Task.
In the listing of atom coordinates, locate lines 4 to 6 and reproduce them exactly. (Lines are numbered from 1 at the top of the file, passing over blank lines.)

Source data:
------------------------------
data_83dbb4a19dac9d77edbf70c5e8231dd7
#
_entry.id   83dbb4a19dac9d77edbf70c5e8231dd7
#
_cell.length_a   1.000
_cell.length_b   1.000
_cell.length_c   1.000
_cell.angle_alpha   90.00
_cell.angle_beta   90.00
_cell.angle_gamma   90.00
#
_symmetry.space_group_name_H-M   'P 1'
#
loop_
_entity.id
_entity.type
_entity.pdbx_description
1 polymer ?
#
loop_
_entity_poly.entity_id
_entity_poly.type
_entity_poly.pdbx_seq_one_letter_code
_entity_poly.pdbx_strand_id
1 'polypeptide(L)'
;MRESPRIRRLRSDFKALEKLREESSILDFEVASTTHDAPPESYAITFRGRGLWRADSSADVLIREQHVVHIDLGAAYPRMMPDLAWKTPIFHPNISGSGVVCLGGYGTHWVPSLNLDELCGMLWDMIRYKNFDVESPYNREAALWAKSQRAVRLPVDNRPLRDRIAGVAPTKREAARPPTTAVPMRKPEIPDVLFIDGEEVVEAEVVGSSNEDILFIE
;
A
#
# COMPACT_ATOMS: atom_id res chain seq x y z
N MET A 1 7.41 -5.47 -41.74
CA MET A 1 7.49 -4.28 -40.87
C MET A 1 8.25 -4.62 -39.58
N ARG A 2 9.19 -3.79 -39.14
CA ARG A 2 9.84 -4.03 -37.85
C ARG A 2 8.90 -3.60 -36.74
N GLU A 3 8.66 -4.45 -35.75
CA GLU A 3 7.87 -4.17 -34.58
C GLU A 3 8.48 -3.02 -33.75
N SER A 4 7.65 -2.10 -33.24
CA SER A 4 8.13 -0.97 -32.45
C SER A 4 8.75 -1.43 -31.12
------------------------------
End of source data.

#
_cell.length_a   1.000
_cell.length_b   1.000